Day 13

Prompt: Write a six-word story about what you think the future holds for you, and then expand on it.


Reading while the traffic whizzes ’round.

I remember seeing Minority Report as a young teen and despite the interesting moral questions posed by arresting people for crimes they’re about to commit, what stuck with me was the self-driving cars. While Tom Cruise jumped wildly from high-speed car to high-speed car, I was struck not with the danger of his situation, but with the convenience of being able to read or practice violin or sleep on a commute.

Perhaps if I had grown up in a city with subways or a bus system, I wouldn’t be so struck by the convenience of not having to concentrate on the road or worrying about getting into a car accident every morning during my commute. I grew up in the suburbs. Sidewalks were optional, no stores were within walking distance, and having a car as a teen was considered a status symbol. Driving everywhere was a way of life in the suburbs, and though I’ve moved closer to downtown as a young adult, the habit sticks. This town isn’t designed for walking, and its public transportation system is a complicated web of poorly-timed buses.

So instead, every morning, I climb into my car and navigate the winding, bustling streets to my job. It’s a 20-minute commute (assuming traffic is kind), short by the standards for many, but that’s 20 minutes of time that I lose each day. Sure, I can listen to the news and be horrified by what happens in the world outside of my protected bubble. I can listen to music and belt out songs people would never expect to hear coming from a short white girl’s car. I can listen to a book on tape, but even that I struggle to enjoy. There are too many distractions to pay attention to the words, to appreciate the prose and the character development. I’m too busy worrying about that SUV two inches from crossing the median, its driver distracted by a tiny glowing screen.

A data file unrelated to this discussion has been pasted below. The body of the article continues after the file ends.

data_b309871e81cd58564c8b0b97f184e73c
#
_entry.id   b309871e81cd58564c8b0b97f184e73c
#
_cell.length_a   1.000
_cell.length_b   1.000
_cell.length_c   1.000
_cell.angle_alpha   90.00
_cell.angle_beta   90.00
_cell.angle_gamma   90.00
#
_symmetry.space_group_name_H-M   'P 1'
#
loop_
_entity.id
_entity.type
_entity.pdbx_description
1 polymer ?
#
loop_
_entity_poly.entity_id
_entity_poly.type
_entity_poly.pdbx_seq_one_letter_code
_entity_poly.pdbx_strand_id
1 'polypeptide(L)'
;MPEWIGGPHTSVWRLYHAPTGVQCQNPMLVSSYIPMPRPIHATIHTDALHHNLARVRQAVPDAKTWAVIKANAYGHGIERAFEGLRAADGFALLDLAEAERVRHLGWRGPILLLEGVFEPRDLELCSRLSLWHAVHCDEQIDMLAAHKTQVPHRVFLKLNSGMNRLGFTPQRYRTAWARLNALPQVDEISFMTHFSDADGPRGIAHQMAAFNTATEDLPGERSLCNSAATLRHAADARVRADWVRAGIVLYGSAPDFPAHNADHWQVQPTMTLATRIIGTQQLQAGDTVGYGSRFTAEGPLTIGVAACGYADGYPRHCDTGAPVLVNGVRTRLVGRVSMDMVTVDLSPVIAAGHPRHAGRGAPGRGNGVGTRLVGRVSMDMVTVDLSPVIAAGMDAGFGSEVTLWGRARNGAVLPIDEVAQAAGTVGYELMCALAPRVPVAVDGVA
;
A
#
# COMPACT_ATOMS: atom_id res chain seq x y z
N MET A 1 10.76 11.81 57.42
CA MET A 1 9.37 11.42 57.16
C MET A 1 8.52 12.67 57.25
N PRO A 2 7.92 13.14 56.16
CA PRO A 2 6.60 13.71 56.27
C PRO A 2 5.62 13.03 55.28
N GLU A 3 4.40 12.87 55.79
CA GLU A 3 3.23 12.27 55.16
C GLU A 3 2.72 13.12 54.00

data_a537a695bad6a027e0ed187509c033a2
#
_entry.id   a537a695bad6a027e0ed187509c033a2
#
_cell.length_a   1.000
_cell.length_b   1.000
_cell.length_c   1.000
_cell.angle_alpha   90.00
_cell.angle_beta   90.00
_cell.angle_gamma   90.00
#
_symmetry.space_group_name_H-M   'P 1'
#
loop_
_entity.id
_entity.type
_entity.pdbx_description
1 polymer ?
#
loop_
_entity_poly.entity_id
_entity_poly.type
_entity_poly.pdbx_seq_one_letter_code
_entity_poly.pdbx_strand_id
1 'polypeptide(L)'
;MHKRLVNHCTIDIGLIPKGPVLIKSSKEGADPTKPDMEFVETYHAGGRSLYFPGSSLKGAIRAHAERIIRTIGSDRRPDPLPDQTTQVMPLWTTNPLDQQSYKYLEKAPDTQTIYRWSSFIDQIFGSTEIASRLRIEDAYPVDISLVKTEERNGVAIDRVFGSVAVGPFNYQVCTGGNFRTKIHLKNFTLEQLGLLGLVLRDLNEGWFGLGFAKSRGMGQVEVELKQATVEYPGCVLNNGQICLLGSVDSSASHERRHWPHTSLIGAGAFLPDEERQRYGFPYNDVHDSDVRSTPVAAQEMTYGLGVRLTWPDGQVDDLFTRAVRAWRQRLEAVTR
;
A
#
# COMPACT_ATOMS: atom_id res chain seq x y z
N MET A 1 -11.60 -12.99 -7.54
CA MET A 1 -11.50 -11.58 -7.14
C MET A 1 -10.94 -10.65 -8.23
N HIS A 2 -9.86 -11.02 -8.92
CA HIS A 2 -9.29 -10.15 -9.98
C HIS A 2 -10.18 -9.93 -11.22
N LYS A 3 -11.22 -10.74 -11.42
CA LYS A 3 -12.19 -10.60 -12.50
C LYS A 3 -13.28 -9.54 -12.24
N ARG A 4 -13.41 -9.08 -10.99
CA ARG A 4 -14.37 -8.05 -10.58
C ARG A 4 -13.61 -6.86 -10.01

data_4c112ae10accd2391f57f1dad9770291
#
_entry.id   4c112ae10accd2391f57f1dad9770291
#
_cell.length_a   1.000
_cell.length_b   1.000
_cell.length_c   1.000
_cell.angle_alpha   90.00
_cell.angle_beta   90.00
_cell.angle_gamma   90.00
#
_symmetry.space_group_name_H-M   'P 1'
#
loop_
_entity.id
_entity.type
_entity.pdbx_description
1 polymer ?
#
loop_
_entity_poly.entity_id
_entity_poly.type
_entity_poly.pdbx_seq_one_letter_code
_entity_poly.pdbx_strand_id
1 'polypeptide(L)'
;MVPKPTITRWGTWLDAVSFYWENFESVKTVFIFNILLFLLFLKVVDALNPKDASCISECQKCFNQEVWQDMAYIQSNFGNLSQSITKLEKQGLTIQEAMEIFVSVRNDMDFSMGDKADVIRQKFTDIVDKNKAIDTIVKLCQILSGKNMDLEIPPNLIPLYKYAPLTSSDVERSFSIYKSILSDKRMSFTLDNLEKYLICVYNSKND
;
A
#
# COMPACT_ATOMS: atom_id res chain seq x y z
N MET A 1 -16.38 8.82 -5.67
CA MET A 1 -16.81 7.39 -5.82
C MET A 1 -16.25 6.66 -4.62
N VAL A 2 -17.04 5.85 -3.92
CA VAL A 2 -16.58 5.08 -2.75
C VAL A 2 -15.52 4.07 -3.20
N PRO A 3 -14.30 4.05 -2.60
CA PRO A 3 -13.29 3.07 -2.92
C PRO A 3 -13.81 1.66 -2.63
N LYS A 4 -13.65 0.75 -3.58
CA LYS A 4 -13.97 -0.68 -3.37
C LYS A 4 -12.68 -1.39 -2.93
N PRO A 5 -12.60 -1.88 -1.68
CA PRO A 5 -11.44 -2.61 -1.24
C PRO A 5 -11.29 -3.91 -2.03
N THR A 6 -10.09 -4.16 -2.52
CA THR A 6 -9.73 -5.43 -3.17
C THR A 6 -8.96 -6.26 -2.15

Now those self-driving cars from Minority Report are becoming a reality. It’s a slow process, one that’s already been in development for a decade, but each year companies come closer to releasing. Yes, a self-driving car will probably be well outside of my price range, and yes, I will stubbornly decline to buy a new car until the Honda I drive is rusted out and refuses to run. Still, someday I hope to see you all next to me, not driving through the winding, bustling streets.


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